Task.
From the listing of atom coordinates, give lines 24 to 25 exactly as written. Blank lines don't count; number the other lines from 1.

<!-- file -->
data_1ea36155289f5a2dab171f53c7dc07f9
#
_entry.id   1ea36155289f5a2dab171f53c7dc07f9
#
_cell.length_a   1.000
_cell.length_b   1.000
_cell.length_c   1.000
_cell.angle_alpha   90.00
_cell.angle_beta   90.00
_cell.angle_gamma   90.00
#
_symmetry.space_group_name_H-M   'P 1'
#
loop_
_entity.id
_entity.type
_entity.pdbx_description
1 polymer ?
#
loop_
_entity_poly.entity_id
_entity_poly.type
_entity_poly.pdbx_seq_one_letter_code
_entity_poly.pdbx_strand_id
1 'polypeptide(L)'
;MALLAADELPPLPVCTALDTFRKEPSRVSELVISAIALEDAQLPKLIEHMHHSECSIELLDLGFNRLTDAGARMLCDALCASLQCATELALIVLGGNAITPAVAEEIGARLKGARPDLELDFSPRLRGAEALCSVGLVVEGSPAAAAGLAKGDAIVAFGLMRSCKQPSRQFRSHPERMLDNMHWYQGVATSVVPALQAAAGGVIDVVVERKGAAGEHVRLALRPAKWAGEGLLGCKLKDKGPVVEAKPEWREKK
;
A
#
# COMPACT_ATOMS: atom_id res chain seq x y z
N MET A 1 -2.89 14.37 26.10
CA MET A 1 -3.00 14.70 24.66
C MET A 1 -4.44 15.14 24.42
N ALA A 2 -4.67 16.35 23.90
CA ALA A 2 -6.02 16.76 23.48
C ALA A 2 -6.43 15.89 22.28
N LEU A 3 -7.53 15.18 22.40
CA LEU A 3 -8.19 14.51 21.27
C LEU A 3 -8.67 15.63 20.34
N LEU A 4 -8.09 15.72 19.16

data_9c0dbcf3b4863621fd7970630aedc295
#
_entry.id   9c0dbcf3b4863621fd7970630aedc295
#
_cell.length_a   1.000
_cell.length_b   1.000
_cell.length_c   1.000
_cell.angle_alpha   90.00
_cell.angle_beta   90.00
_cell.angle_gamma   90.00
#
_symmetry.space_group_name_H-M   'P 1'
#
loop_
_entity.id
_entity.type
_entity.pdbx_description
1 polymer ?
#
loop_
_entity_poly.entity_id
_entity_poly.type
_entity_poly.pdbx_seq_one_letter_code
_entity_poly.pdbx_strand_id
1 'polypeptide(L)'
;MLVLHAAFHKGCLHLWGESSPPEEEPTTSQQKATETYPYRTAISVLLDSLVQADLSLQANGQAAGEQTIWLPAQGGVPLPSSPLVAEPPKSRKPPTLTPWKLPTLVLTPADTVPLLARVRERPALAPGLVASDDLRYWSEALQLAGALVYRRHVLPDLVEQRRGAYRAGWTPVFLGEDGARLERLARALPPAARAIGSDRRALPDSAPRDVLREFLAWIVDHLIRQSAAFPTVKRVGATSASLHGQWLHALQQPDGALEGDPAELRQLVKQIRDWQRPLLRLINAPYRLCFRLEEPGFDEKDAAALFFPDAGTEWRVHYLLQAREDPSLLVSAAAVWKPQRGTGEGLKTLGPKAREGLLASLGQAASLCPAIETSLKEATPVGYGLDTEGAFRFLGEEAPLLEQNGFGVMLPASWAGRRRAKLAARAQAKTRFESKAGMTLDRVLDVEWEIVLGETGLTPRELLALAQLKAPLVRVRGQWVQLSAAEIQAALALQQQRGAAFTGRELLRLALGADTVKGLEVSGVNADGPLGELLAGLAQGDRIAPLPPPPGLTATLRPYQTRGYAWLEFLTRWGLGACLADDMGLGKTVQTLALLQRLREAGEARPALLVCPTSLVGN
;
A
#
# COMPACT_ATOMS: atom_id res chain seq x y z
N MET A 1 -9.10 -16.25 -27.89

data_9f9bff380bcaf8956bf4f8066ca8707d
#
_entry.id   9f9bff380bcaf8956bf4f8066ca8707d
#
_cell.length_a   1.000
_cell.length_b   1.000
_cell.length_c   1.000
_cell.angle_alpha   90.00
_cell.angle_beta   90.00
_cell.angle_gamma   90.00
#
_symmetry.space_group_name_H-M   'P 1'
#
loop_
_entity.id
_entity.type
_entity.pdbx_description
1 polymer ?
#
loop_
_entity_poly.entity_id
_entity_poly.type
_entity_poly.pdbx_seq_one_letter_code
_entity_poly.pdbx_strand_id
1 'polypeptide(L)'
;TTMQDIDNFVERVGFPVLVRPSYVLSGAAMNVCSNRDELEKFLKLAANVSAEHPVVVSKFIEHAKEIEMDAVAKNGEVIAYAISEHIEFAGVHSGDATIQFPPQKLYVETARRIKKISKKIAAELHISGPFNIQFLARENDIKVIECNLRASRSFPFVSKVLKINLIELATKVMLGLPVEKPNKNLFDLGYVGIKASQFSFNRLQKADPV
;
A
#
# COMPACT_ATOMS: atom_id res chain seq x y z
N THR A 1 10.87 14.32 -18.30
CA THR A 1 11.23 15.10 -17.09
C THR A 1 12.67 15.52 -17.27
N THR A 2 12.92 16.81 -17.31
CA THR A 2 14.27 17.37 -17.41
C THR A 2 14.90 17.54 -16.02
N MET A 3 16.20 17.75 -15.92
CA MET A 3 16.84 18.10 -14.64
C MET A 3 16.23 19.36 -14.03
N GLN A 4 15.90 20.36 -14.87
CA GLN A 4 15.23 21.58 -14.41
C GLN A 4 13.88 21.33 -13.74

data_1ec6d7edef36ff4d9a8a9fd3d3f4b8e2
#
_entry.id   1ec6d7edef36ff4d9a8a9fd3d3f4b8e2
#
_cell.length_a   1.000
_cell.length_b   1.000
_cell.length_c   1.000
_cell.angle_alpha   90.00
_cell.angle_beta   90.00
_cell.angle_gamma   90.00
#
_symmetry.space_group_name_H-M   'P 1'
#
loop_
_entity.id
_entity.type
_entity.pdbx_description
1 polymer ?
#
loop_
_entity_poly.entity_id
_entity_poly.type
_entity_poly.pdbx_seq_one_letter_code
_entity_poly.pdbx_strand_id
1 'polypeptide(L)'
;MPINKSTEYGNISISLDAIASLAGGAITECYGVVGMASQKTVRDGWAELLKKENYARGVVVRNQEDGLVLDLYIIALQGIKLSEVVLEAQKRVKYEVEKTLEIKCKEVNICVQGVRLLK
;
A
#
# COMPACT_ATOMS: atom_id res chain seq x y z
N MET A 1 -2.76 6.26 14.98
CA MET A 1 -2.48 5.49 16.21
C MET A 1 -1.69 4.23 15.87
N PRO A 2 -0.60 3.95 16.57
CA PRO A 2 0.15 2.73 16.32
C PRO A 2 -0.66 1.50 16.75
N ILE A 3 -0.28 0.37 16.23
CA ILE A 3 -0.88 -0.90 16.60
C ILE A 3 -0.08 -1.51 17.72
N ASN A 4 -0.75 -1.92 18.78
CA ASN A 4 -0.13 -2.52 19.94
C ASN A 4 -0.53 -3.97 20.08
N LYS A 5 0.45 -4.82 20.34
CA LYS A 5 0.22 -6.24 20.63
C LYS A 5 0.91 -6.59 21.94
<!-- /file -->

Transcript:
_entity_poly.pdbx_strand_id
1 'polypeptide(L)'